1. The consolidation of corporate liberalism
The Kennedy offensive was the last episode of Atlantic unil context of Atlantic integration. The Marshall Plan had mobilized the European liberals and terminated the experiment with national reconstruction based on a broad class truce. In the subsequent the period, contraction of American involvement in Europe produced a contradictory array of policies which in one way or another European independence. Behind the essentially transition restructuration of the vestiges of the state-monopoly tendency, like protectionism and nationalism, this independence, however, served to mobilize the forces of modernization, especially after the reactionary imperialist option had to be abandoned after Suez. When the Kennedy administration launched its Atlantic offensive, the restructuration of class relations had been reached at which, the for both American and the Western European bourgeoisie, a concept of Atlantic Partnership, striking a balance between American money and European aspirations, represented an adequate expressions of their combined interests.
Lerner and Gorden, who between 1955 and 1965 conducted five opinion surveys among business and bureaucratic elite panels in Britain, France, and West Germany on the issue of Atlantic relations found 1961 to be the watershed year in terms of European acceptance of American hegemony and of the mode of accumulation onwhich it was based. 'Europe moved from a phase of anxiety in the first postwar decade, under the impact of "Americanization' into a phase of accelerated growth. . . Our survey shows that by 1961, as the visible benefits became apparent midway through the second decade, the European elites entered a phase of acceptance appreciation of American practices was consolidated which unprecedented acceptance of American policies among the opinion leaders and decision makers of postwar Europe.' 1 The conversion of the mainstream Western European bourgeoisie to Fordism, neo-colonialism, and other' American practices' at this juncture, however - and this was crucial with respect to overall Atlantic relations - 'reposed upon a solid basis of confidence in America's power and purpose in world affairs.'2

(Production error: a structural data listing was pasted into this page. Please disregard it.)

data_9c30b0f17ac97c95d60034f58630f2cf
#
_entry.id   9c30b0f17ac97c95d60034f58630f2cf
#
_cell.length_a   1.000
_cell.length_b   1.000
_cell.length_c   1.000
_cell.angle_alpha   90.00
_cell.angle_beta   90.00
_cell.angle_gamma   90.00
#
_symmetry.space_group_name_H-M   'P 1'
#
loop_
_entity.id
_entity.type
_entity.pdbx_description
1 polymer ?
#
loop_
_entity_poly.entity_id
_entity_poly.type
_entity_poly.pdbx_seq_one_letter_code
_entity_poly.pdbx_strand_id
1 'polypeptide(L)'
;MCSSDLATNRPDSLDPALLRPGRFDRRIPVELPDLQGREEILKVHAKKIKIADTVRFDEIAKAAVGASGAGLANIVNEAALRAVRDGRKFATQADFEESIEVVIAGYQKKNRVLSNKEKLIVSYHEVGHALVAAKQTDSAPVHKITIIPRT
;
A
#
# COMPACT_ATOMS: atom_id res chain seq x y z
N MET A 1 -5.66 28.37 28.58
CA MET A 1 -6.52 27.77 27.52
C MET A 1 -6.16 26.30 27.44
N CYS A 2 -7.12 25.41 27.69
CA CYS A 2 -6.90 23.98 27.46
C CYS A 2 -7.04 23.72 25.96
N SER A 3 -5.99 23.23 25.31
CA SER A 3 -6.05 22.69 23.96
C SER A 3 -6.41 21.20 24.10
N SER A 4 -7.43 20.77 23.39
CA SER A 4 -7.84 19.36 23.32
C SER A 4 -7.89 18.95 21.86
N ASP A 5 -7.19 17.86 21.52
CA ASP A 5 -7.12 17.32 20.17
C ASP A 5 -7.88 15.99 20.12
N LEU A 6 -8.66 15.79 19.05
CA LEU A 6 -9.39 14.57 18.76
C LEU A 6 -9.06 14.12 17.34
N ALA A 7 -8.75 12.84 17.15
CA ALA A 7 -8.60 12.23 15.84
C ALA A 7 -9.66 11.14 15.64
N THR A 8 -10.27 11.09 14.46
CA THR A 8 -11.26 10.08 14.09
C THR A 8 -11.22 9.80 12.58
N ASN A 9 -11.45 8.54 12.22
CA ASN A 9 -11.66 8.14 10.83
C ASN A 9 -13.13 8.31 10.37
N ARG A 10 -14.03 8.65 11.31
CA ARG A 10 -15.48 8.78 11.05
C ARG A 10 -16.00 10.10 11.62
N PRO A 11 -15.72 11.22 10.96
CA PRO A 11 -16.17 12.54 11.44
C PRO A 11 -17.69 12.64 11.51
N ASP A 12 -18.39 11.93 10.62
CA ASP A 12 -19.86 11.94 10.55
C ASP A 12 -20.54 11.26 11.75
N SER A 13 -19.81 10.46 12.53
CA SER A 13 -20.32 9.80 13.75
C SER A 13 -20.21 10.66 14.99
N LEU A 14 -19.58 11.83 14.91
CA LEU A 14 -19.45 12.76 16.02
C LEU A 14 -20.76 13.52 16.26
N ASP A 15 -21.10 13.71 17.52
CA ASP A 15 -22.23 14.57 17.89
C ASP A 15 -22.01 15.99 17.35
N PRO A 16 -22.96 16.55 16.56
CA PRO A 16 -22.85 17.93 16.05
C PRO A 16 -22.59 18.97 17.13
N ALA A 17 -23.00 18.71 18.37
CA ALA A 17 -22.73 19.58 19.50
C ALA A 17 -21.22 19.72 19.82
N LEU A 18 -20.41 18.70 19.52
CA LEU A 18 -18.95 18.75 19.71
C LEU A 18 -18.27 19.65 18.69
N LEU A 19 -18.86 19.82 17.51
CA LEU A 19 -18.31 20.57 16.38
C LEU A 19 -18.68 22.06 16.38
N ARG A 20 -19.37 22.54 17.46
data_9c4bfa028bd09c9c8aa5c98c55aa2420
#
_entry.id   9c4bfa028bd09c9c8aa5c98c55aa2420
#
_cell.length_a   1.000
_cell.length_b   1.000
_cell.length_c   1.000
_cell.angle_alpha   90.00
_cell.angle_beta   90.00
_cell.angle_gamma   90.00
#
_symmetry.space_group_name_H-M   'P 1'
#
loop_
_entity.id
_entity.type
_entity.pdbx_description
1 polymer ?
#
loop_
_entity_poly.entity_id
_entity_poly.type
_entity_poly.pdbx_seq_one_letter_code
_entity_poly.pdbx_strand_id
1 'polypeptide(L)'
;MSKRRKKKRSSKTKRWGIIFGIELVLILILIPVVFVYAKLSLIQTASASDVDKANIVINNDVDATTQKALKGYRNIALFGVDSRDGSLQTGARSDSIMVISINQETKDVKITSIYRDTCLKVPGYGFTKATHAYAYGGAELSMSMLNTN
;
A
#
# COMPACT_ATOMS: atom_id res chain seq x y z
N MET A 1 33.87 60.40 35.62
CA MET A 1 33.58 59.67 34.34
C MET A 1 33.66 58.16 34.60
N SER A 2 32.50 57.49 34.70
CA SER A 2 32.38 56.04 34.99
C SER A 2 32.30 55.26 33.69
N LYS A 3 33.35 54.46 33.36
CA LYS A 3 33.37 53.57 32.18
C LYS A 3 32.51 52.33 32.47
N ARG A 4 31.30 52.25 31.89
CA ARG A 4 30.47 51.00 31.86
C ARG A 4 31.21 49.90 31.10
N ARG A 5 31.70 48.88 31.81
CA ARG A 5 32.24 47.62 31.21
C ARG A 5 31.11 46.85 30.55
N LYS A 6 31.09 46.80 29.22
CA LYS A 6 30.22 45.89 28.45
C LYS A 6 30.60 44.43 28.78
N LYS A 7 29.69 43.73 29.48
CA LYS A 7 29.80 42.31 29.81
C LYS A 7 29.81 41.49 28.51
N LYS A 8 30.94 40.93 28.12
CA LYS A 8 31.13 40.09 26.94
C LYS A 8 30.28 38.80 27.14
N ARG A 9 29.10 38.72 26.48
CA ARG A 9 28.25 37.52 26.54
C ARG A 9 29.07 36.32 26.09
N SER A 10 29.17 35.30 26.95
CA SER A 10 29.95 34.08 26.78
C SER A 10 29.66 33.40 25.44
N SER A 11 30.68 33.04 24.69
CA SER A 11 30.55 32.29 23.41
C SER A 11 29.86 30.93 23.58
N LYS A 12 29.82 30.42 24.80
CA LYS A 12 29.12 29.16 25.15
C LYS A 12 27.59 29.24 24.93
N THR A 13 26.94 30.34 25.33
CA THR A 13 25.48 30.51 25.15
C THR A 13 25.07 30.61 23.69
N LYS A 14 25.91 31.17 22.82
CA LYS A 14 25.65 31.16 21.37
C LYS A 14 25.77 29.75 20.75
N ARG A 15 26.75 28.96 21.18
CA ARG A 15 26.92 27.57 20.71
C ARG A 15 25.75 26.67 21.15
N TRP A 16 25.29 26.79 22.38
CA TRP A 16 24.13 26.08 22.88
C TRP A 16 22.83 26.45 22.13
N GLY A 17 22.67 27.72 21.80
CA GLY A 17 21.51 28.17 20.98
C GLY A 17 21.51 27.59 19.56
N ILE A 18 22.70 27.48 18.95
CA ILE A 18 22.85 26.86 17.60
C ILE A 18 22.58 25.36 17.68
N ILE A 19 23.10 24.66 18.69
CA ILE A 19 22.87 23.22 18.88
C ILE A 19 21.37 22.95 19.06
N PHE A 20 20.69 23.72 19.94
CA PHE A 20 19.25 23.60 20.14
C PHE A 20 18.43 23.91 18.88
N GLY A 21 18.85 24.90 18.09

At a subsequent stage, 'America's power and purpose' became a liability to the corporate-liberal bourgeoisie in Europe, and a series of rival international concepts, like the Ostpolitik and the New International Economic Order, would be developed instead, reciprocated by Trilateralism emanating from the United States. In 1960-1965, however, the thrust towards the consolidation of corporate liberalism in Europe, accelerated by the renewed American offensive, was still respectful of American hegemony and remained with the coordinates of Atlantic integration, both at the working class and the bourgeois levels.
Social democracy and the 'new working class'
In the course of the 1950s there was a considerable waning of American influence in European trade-union affairs. As anti- Communism lost its immediate urgency to the European trade- union leadership, AFL-CIO influence within the ICFTU decreased proportionately. 3 Moreover, the commitment of effort on the part of the American unions themselves faltered in the context of a general contraction of US involvement abroad. In January 1954 Senator Hubert Humphrey, in a discussion of Communist influence in the Western European labour movement, complained that not enough was being done by the US unions. Citing France and Italy (and India) as cases in point, Humphrey told Secretary Dulles that he 'happen(ed) to know that the CIO and AFL put hundreds of thousands of dollars in that effort' but that today, they seemed to have 'run out of energy'. Dulles could only confirm Humphrey's observation.4 Similarly, foreign unions dependent on American funds, like the French Force Ouvrier declined in national influence during this period.'